Cracking your knuckles (or any of your joints) can have therapeutic benefits. When you crack one of your joints you are pulling the bones that are connected at the joint apart from each other. This process stimulates your tendons, relaxes your muscles, and loosens your joints. Chiropractors do this for spinal joints when your back is sore and stiff, but you can do this on your own for your knuckles, toes, knees, neck, etc.

Unfortunately, there can be too much of a good thing. Cracking your knuckles will never lead to arthritis (despite what your mom keeps telling you), but scientists have discovered that it can cause tissue damage in the affected joints. Knuckle-cracking pulls your finger bones apart which stretches your ligaments. Too much stretching of your ligaments will cause damage to your fingers akin to the arm injuries sustained by a baseball pitcher who throws too many pitches. In addition to making your hand really sore, this ligament damage can also result in reduced grip strength.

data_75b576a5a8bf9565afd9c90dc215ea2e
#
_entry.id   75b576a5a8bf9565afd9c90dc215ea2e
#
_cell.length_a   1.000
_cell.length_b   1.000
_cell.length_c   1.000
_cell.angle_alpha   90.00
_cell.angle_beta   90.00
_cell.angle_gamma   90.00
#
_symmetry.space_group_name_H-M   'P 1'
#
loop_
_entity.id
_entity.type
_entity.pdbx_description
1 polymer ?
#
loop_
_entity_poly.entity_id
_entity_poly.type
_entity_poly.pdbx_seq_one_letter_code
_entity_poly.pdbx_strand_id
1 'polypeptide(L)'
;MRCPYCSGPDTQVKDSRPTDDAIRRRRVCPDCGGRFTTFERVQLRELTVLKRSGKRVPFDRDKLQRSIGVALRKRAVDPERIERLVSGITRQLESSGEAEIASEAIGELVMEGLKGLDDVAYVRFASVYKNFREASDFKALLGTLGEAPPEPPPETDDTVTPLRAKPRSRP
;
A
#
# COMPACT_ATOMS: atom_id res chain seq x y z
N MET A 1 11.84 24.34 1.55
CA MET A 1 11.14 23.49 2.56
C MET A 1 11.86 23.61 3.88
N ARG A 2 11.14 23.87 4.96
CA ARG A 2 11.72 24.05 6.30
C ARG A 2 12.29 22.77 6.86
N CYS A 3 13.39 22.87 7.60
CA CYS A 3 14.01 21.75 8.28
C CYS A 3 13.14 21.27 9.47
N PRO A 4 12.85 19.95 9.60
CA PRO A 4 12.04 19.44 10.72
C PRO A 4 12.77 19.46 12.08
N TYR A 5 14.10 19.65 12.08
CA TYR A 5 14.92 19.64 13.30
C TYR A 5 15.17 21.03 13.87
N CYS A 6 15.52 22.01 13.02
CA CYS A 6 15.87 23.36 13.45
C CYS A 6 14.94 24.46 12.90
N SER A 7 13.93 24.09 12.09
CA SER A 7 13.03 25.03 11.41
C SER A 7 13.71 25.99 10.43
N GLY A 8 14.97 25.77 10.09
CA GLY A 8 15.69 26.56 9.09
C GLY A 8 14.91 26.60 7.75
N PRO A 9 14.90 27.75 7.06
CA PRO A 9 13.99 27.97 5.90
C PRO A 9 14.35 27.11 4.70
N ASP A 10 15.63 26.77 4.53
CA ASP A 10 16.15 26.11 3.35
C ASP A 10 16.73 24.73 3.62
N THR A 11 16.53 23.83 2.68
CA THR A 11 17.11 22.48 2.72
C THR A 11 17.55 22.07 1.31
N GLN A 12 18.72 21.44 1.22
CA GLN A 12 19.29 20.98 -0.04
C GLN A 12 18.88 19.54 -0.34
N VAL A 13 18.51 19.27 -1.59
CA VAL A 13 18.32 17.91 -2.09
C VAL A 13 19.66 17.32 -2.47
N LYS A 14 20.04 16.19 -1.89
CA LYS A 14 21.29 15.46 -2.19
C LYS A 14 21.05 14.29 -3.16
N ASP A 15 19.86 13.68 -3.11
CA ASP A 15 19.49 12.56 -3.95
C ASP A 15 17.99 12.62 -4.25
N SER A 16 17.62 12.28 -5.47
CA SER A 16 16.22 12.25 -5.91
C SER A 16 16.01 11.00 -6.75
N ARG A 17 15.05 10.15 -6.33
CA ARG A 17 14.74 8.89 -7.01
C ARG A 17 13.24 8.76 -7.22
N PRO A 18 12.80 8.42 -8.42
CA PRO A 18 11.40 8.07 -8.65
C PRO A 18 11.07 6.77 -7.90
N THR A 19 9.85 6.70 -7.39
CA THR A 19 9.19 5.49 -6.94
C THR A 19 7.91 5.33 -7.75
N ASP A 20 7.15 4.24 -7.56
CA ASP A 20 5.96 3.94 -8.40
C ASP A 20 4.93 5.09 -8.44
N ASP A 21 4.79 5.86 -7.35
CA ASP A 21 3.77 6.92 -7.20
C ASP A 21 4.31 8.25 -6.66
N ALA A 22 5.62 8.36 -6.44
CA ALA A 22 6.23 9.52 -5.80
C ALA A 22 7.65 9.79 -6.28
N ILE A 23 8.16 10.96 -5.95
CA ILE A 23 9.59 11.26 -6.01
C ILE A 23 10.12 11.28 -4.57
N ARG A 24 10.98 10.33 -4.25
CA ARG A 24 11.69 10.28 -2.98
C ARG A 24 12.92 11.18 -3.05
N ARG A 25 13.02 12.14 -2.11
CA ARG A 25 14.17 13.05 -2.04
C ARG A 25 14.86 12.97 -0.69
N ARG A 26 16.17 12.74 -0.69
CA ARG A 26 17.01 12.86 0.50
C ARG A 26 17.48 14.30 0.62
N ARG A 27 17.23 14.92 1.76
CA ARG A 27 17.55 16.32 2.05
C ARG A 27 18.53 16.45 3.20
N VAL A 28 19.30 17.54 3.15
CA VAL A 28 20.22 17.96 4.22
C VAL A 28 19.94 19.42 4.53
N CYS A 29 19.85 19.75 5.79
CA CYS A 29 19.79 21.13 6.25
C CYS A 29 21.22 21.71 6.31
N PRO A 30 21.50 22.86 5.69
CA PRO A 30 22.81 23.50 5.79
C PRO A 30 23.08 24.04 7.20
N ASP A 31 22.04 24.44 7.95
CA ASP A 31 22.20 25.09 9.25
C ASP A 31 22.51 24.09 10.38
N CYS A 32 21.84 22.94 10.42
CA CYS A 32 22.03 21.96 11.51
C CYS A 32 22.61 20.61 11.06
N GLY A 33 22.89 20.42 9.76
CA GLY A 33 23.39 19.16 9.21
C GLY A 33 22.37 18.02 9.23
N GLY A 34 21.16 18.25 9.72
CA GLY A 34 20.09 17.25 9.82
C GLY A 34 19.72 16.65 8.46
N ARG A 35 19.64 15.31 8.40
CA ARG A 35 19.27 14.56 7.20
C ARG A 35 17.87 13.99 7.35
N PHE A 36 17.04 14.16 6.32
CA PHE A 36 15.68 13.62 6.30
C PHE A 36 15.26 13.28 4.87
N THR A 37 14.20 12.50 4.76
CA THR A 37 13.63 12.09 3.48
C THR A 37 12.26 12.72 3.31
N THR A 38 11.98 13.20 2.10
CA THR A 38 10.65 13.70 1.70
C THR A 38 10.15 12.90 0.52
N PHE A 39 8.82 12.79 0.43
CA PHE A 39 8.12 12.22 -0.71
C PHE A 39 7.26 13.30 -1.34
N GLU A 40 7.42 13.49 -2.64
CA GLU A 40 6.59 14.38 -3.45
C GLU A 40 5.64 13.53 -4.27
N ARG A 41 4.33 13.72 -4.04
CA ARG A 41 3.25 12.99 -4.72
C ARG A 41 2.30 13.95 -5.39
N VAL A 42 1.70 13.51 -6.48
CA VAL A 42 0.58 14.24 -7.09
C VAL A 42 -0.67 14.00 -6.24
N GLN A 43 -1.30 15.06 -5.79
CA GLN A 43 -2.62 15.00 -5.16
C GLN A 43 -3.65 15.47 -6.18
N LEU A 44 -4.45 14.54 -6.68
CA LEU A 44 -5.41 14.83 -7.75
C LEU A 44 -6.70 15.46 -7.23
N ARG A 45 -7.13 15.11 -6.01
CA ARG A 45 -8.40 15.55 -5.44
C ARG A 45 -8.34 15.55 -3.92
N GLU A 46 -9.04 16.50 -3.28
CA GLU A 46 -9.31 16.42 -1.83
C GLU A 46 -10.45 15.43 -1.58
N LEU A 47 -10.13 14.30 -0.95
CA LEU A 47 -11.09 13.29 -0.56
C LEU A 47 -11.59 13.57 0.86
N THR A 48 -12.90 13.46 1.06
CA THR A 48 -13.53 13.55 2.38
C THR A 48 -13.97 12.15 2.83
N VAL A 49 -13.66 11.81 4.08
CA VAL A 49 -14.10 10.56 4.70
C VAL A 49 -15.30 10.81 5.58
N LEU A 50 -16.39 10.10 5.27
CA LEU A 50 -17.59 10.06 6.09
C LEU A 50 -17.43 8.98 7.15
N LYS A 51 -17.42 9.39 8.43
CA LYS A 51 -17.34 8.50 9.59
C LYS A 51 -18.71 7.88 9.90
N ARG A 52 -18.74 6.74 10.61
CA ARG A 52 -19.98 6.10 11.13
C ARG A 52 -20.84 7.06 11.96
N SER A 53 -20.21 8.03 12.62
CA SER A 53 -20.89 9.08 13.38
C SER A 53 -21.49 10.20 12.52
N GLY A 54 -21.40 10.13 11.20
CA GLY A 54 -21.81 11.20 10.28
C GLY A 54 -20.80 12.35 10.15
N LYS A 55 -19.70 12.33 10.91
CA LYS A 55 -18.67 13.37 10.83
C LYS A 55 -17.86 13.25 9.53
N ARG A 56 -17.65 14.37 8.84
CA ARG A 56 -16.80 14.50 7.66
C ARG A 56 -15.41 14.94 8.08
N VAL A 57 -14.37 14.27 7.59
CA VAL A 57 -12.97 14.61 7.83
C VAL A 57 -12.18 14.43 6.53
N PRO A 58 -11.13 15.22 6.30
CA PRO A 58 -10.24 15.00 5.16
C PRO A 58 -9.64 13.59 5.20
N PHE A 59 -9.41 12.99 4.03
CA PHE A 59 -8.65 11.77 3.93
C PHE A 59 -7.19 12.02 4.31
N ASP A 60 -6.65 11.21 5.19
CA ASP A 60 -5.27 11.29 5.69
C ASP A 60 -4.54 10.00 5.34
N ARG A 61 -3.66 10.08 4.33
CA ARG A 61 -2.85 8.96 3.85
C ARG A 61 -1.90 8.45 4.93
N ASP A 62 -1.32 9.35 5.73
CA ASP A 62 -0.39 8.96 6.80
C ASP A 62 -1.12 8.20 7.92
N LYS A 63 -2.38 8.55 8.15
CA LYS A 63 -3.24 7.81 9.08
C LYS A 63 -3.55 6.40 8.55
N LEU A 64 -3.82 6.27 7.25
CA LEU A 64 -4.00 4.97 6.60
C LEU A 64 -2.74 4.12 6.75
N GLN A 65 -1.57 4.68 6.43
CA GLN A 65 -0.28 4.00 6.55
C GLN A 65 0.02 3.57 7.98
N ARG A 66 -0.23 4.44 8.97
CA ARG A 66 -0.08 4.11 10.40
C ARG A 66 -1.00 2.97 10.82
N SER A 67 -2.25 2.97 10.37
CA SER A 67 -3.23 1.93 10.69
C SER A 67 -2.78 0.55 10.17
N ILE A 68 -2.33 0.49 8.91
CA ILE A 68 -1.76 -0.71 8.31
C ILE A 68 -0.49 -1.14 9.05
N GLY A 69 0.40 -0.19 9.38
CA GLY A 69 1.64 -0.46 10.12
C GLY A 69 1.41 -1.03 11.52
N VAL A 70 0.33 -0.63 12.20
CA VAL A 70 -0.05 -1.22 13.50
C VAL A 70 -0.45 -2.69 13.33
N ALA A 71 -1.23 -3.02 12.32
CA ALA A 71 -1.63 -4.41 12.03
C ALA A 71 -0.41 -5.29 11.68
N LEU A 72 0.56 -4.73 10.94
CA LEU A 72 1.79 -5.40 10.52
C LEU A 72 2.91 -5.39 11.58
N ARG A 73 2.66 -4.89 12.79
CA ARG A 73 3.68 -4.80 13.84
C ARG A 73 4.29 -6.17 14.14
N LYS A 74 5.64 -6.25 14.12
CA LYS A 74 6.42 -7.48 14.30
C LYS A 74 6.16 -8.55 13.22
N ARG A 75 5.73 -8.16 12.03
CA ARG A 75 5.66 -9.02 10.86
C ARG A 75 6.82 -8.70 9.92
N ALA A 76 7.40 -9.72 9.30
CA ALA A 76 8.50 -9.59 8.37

How does this work? Your joints, the places in your body where you can bend, are where your bones intersect and are held together by ligaments. These joints are surrounded by a liquid called synovial fluid. When you stretch your ligaments by pulling the bones apart to crack your knuckles a gas in the synovial fluid escapes and turns into a bubble. This process is called cavitation. Cavitation ends when the bubble eventually bursts, producing that popping sound we know and love. After that, your joints won't be able to crack for another 25-30 minutes while the gas gets reabsorbed into the synovial fluid.

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